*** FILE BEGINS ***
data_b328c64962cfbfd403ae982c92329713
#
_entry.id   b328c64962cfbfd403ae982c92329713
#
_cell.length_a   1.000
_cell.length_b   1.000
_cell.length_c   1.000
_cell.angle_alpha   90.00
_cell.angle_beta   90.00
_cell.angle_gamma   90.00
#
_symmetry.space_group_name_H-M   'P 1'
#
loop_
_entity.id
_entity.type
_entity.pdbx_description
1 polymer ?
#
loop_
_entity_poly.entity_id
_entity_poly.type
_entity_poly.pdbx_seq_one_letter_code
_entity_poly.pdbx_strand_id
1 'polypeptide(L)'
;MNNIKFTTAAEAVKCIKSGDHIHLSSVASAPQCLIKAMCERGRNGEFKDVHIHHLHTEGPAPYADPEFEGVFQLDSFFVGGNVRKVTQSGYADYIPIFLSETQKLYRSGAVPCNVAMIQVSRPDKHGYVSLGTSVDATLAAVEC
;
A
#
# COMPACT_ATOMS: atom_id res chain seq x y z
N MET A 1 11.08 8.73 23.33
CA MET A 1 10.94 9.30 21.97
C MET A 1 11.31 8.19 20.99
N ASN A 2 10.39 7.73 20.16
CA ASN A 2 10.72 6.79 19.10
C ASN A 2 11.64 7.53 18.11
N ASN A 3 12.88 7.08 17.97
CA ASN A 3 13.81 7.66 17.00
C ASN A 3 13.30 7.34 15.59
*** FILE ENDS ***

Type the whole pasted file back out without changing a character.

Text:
data_b328c64962cfbfd403ae982c92329713
#
_entry.id   b328c64962cfbfd403ae982c92329713
#
_cell.length_a   1.000
_cell.length_b   1.000
_cell.length_c   1.000
_cell.angle_alpha   90.00
_cell.angle_beta   90.00
_cell.angle_gamma   90.00
#
_symmetry.space_group_name_H-M   'P 1'
#
loop_
_entity.id
_entity.type
_entity.pdbx_description
1 polymer ?
#
loop_
_entity_poly.entity_id
_entity_poly.type
_entity_poly.pdbx_seq_one_letter_code
_entity_poly.pdbx_strand_id
1 'polypeptide(L)'
;MNNIKFTTAAEAVKCIKSGDHIHLSSVASAPQCLIKAMCERGRNGEFKDVHIHHLHTEGPAPYADPEFEGVFQLDSFFVGGNVRKVTQSGYADYIPIFLSETQKLYRSGAVPCNVAMIQVSRPDKHGYVSLGTSVDATLAAVEC
;
A
#
# COMPACT_ATOMS: atom_id res chain seq x y z
N MET A 1 11.08 8.73 23.33
CA MET A 1 10.94 9.30 21.97
C MET A 1 11.31 8.19 20.99
N ASN A 2 10.39 7.73 20.16
CA ASN A 2 10.72 6.79 19.10
C ASN A 2 11.64 7.53 18.11
N ASN A 3 12.88 7.08 17.97
CA ASN A 3 13.81 7.66 17.00
C ASN A 3 13.30 7.34 15.59